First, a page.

Along with climate change, demographics and disruptive innovation, the evolution of consumer spending patterns is one of four trends impacting the global economy and transforming old habits. At UBP, we believe these trends will capture the key shifts affecting global businesses and society over the coming decades, and therefore offer an exciting starting point to identify long-term investment opportunities. However, these four long-term trends are affecting not just the planet, but also the financial markets and those who participate in them; that said, they are often too large and move too quickly for investors to grasp. As traditional classifications become obsolete, many portfolio managers are throwing off the shackles of conventional, sector-driven and passive investments, and are instead adopting theme-based solutions. But how can a themed approach deliver superior investment returns by viewing the future in the light of the erratic consumption patterns trend?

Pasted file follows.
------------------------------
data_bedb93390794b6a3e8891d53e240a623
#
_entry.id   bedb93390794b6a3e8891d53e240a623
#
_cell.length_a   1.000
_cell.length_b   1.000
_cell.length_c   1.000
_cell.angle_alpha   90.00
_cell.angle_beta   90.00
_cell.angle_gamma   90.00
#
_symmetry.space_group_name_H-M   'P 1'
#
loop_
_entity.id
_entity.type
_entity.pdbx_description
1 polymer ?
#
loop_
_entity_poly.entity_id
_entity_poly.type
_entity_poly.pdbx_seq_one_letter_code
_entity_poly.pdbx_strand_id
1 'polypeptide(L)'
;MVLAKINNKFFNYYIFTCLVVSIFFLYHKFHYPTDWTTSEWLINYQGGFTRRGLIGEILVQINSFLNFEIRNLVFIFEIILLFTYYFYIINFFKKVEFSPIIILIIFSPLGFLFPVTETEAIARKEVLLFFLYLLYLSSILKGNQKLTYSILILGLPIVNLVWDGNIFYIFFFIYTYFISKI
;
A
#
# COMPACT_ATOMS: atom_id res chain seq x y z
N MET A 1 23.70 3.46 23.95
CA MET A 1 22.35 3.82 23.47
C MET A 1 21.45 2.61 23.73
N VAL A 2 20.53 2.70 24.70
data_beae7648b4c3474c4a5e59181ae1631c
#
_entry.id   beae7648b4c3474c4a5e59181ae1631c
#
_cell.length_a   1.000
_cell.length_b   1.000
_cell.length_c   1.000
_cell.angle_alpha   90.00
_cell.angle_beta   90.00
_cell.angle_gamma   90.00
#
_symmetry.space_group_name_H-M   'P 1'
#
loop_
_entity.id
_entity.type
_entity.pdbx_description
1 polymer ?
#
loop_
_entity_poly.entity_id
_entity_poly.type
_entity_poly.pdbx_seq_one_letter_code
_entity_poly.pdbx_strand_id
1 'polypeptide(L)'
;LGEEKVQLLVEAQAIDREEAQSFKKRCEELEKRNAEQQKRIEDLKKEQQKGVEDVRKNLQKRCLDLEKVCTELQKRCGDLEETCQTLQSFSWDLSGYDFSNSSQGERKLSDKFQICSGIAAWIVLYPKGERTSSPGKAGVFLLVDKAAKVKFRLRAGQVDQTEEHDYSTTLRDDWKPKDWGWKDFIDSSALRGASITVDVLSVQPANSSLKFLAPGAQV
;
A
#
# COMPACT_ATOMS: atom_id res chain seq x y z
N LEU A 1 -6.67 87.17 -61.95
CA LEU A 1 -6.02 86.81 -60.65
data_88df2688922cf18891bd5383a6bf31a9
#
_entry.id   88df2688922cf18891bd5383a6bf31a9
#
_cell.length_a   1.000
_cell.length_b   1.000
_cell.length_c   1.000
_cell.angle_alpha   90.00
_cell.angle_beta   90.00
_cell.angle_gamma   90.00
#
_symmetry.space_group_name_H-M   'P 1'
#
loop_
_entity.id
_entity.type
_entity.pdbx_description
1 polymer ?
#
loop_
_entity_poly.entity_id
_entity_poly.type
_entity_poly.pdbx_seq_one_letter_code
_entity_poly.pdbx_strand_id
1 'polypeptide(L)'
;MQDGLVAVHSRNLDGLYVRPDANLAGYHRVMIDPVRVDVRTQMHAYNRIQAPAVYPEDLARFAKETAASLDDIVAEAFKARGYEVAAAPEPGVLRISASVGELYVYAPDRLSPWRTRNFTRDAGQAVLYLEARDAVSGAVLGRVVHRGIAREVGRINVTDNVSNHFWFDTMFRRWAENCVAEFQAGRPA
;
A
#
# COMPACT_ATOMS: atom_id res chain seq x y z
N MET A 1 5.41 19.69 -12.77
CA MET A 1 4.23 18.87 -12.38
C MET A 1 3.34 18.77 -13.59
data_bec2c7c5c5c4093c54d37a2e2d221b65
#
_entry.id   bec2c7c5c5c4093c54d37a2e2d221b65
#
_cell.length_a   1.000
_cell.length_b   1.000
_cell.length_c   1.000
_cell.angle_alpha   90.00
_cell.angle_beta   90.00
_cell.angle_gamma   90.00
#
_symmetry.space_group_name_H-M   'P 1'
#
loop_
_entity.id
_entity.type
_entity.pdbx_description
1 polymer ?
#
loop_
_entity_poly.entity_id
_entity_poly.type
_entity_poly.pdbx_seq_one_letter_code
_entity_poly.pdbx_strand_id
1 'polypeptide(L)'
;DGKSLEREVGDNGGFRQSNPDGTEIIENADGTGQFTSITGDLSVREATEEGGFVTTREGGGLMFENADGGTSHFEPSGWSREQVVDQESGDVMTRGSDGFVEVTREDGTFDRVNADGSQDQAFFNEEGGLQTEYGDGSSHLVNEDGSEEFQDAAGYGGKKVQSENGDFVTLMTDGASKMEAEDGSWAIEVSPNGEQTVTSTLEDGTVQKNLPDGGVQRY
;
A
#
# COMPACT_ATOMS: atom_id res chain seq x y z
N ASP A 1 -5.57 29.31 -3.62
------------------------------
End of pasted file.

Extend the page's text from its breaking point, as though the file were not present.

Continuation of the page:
Changing patterns: survival of the fittest

Demographic and technological developments have precipitated the evolution of the traditional consumer model and reshaped consumption patterns. By consumption we are not just talking about purchasing products but also the consumption of, for example, technologies, services and experiences. In order to grasp how consumption patterns are evolving, it is crucial to understand what is driving the shifts in these patterns, both today and in the future. In some instances, the drivers of change are structural and in others more cyclical; some have been evolving for decades and others are relatively nascent.